The roots of Polish history can be traced to ancient times, when the territory of present-day Poland was settled by various tribes including Celts, Scythians, Germanic clans, Sarmatians, Slavs and Balts. However, it was the West Slavic Lechites, the closest ancestors of ethnic Poles, who established permanent settlements in the Polish lands during the Early Middle Ages.[1] The Lechitic Western Polans, a tribe whose name means "people living in open fields", dominated the region, and gave Poland - which lies in the North-Central European Plain - its name.

The first ruling dynasty, the Piasts, emerged in the 10th century AD. Duke Mieszko I is considered the de facto creator of the Polish state and is widely recognized for his adoption of Western Christianity in 966 CE. Mieszko's dominion was formally reconstituted as a medieval kingdom in 1025 by his son Bolesław I the Brave, known for military expansion under his rule. The most successful and the last Piast monarch, Casimir III the Great, presided over a period of economic prosperity and territorial aggrandizement before his death in 1370 without male heirs. The period of the Jagiellonian dynasty in the 14th–16th centuries brought close ties with the Lithuania, a cultural Renaissance in Poland and continued territorial expansion as well as Polonization that culminated in the establishment of the Polish–Lithuanian Commonwealth in 1569, one of Europe's largest countries.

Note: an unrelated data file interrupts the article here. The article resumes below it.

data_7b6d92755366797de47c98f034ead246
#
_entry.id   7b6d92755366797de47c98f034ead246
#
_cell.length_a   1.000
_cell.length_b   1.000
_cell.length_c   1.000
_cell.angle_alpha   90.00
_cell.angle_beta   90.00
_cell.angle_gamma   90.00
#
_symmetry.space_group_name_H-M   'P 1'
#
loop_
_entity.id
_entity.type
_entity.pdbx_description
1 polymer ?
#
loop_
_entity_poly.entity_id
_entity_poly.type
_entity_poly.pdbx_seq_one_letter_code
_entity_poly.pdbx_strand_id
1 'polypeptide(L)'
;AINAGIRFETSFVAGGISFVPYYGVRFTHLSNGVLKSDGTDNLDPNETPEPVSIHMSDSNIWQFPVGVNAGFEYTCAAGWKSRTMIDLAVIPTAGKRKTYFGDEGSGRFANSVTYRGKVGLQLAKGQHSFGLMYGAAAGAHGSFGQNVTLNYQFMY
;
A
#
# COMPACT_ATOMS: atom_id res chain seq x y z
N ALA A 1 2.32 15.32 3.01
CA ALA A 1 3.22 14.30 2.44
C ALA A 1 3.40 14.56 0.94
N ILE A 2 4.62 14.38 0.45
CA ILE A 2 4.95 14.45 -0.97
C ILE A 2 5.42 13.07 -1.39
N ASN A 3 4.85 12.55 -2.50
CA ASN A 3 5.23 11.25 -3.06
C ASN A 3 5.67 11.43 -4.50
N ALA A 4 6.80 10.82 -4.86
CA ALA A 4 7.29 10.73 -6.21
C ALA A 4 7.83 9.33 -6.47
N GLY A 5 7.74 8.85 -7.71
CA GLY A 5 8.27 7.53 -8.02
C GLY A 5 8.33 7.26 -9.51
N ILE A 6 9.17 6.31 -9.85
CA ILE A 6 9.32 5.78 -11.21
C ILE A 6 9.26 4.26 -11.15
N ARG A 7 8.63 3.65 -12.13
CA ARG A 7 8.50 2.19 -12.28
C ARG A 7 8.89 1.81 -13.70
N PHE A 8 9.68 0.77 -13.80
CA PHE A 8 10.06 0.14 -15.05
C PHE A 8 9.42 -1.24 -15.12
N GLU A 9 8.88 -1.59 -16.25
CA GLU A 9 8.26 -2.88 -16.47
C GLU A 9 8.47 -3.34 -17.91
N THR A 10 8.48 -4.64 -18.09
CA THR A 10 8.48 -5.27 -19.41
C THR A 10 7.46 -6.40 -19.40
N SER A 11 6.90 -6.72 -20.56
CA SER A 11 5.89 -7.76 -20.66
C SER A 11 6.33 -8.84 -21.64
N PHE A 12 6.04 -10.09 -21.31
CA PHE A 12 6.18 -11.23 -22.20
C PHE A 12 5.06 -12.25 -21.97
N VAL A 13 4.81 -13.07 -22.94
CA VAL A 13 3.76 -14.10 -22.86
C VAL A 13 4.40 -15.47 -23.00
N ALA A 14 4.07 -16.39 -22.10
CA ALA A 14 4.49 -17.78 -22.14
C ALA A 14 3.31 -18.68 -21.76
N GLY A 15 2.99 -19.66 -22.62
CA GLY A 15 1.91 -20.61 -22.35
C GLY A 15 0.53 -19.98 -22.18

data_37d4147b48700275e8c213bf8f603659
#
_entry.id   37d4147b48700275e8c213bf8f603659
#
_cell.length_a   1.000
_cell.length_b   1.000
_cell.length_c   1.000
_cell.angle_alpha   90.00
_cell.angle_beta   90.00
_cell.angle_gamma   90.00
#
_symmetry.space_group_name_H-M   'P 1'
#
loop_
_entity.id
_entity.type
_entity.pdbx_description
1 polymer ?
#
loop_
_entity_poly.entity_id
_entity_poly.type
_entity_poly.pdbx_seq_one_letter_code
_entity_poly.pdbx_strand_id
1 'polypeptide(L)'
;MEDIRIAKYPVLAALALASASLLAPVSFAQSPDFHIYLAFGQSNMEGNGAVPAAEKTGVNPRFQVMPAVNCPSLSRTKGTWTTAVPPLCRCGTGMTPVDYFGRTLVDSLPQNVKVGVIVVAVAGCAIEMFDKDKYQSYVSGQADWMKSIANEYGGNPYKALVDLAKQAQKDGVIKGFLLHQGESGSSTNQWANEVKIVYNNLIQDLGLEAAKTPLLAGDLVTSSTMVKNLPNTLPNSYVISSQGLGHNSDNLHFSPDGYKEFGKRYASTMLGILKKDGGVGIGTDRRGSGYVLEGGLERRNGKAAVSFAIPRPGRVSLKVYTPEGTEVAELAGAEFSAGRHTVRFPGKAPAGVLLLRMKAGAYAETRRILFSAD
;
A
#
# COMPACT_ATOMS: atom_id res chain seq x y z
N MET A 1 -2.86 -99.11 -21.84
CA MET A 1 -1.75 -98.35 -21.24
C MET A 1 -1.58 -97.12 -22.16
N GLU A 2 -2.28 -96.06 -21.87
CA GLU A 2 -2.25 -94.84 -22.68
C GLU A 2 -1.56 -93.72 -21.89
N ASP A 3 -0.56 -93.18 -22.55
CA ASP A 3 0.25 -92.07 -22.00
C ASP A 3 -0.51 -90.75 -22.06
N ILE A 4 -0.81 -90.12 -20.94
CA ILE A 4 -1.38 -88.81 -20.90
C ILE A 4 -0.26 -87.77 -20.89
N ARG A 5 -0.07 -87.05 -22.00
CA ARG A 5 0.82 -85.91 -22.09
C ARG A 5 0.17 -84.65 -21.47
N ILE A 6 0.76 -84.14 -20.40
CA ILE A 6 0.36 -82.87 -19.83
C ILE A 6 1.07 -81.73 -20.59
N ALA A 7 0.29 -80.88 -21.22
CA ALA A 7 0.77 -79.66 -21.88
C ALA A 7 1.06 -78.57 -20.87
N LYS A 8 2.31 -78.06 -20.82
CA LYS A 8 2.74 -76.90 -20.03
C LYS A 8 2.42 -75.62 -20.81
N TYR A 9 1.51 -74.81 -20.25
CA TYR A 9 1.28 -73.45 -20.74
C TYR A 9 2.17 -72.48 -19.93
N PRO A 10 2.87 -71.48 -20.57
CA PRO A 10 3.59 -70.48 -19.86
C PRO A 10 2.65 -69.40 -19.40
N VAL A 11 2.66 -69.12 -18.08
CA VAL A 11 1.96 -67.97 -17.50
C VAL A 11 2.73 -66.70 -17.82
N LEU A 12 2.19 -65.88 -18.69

The Commonwealth was able to sustain the levels of prosperity achieved during the Jagiellonian period, while its political system matured as a unique noble democracy with an elective monarchy. From the mid-17th century, however, the huge state entered a period of decline caused by devastating wars and the deterioration of its political system. Significant internal reforms were introduced in the late 18th century, such as Europe's first Constitution of 3 May 1791, but neighboring powers did not allow the reforms to advance. The existence of the Commonwealth ended in 1795 after a series of invasions and partitions of Polish territory carried out by the Russian Empire in the east, the Kingdom of Prussia in the west and the Habsburg Monarchy in the south. From 1795 until 1918, no truly independent Polish state existed, although strong Polish resistance movements operated. The opportunity to regain sovereignty only materialized after World War I, when the three partitioning imperial powers were fatally weakened in the wake of war and revolution.